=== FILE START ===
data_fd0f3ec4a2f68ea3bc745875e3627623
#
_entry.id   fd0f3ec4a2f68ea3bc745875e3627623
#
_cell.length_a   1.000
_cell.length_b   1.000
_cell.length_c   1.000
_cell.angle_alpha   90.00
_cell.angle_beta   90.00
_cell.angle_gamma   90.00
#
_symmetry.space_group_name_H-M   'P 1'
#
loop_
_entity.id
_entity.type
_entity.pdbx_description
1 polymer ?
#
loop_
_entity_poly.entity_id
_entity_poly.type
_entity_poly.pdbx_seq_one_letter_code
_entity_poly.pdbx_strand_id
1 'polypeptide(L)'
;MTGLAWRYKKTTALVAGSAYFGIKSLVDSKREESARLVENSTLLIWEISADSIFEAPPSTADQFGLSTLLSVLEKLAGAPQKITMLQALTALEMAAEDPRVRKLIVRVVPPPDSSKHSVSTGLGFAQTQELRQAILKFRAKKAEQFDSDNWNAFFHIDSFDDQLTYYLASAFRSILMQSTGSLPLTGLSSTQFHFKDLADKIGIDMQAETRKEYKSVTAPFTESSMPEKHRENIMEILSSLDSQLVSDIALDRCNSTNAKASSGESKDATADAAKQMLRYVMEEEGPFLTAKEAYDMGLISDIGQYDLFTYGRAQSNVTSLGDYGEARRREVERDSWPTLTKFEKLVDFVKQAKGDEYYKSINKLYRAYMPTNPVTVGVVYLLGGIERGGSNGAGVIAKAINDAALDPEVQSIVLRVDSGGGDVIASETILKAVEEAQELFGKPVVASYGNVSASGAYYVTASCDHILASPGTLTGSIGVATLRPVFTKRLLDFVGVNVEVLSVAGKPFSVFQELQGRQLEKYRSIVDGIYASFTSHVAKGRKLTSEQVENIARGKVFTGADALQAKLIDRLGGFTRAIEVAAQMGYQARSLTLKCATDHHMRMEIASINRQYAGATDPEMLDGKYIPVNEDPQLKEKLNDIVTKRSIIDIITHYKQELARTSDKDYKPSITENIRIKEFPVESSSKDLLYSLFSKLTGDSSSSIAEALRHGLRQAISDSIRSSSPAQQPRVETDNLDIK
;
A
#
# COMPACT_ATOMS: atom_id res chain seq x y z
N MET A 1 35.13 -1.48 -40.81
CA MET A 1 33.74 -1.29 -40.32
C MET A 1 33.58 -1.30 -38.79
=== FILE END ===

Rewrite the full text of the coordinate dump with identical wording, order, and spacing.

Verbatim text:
data_fd0f3ec4a2f68ea3bc745875e3627623
#
_entry.id   fd0f3ec4a2f68ea3bc745875e3627623
#
_cell.length_a   1.000
_cell.length_b   1.000
_cell.length_c   1.000
_cell.angle_alpha   90.00
_cell.angle_beta   90.00
_cell.angle_gamma   90.00
#
_symmetry.space_group_name_H-M   'P 1'
#
loop_
_entity.id
_entity.type
_entity.pdbx_description
1 polymer ?
#
loop_
_entity_poly.entity_id
_entity_poly.type
_entity_poly.pdbx_seq_one_letter_code
_entity_poly.pdbx_strand_id
1 'polypeptide(L)'
;MTGLAWRYKKTTALVAGSAYFGIKSLVDSKREESARLVENSTLLIWEISADSIFEAPPSTADQFGLSTLLSVLEKLAGAPQKITMLQALTALEMAAEDPRVRKLIVRVVPPPDSSKHSVSTGLGFAQTQELRQAILKFRAKKAEQFDSDNWNAFFHIDSFDDQLTYYLASAFRSILMQSTGSLPLTGLSSTQFHFKDLADKIGIDMQAETRKEYKSVTAPFTESSMPEKHRENIMEILSSLDSQLVSDIALDRCNSTNAKASSGESKDATADAAKQMLRYVMEEEGPFLTAKEAYDMGLISDIGQYDLFTYGRAQSNVTSLGDYGEARRREVERDSWPTLTKFEKLVDFVKQAKGDEYYKSINKLYRAYMPTNPVTVGVVYLLGGIERGGSNGAGVIAKAINDAALDPEVQSIVLRVDSGGGDVIASETILKAVEEAQELFGKPVVASYGNVSASGAYYVTASCDHILASPGTLTGSIGVATLRPVFTKRLLDFVGVNVEVLSVAGKPFSVFQELQGRQLEKYRSIVDGIYASFTSHVAKGRKLTSEQVENIARGKVFTGADALQAKLIDRLGGFTRAIEVAAQMGYQARSLTLKCATDHHMRMEIASINRQYAGATDPEMLDGKYIPVNEDPQLKEKLNDIVTKRSIIDIITHYKQELARTSDKDYKPSITENIRIKEFPVESSSKDLLYSLFSKLTGDSSSSIAEALRHGLRQAISDSIRSSSPAQQPRVETDNLDIK
;
A
#
# COMPACT_ATOMS: atom_id res chain seq x y z
N MET A 1 35.13 -1.48 -40.81
CA MET A 1 33.74 -1.29 -40.32
C MET A 1 33.58 -1.30 -38.79